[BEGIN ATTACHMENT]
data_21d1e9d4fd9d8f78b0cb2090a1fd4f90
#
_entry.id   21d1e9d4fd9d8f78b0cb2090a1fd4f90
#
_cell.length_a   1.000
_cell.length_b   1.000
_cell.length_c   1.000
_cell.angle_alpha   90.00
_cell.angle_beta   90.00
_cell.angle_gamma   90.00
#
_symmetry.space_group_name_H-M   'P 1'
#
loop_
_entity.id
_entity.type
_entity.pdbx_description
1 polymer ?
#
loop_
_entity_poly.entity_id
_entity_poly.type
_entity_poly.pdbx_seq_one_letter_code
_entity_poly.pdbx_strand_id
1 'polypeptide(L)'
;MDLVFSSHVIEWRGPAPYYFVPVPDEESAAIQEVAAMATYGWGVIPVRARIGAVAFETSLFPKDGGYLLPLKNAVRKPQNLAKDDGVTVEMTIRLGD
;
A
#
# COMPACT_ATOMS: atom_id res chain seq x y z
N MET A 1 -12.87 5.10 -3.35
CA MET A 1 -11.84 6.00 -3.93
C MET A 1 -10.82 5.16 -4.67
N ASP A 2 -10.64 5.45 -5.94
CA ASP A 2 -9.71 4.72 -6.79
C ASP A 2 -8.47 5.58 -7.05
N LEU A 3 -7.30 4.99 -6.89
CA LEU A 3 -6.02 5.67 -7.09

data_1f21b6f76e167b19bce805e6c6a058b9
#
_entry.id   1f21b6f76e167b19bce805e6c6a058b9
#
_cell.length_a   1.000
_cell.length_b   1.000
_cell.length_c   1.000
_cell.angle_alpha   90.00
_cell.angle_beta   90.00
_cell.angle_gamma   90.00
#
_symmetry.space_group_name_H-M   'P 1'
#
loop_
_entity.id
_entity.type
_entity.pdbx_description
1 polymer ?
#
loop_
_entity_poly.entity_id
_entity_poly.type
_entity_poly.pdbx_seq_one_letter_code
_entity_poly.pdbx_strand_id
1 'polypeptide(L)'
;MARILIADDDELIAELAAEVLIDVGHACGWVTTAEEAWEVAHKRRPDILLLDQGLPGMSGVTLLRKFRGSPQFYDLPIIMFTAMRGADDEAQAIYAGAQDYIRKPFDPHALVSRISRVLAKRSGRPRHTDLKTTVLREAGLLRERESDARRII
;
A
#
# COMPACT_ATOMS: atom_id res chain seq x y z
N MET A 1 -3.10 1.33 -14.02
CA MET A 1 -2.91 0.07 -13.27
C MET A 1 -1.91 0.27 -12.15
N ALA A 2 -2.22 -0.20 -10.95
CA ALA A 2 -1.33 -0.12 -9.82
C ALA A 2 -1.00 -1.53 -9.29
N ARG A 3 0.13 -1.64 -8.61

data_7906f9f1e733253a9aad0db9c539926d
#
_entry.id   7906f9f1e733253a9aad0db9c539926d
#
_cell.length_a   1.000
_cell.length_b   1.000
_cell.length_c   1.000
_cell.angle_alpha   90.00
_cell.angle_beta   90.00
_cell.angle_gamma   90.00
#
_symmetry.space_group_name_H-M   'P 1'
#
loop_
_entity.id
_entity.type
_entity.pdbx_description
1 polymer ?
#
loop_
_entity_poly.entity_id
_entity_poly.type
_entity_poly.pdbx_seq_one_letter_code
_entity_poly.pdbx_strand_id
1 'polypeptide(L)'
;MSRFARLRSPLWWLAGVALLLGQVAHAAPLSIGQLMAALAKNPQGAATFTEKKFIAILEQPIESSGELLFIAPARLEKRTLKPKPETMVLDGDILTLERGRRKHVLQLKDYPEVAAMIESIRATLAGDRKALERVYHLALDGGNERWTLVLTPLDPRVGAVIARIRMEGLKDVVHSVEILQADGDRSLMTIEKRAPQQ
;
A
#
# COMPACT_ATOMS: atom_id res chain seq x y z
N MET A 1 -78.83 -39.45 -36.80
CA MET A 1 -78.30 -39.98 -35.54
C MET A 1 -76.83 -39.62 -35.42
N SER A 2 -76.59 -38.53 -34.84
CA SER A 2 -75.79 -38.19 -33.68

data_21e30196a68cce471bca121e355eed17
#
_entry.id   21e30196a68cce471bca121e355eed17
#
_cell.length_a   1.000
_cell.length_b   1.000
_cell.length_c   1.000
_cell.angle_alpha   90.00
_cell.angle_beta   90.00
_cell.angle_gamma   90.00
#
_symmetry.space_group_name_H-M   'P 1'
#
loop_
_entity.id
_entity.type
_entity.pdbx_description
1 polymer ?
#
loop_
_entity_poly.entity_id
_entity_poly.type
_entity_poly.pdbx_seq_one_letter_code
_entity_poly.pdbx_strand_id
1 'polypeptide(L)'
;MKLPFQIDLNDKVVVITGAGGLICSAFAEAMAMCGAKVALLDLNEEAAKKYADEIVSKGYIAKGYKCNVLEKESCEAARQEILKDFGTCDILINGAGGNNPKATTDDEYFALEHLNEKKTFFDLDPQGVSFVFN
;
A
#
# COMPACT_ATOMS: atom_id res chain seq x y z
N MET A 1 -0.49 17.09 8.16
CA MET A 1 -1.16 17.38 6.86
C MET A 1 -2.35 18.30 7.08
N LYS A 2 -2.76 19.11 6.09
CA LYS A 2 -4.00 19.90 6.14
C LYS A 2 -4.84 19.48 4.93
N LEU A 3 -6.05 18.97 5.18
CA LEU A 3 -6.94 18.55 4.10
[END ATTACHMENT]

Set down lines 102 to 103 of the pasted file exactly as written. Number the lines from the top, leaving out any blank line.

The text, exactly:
;
A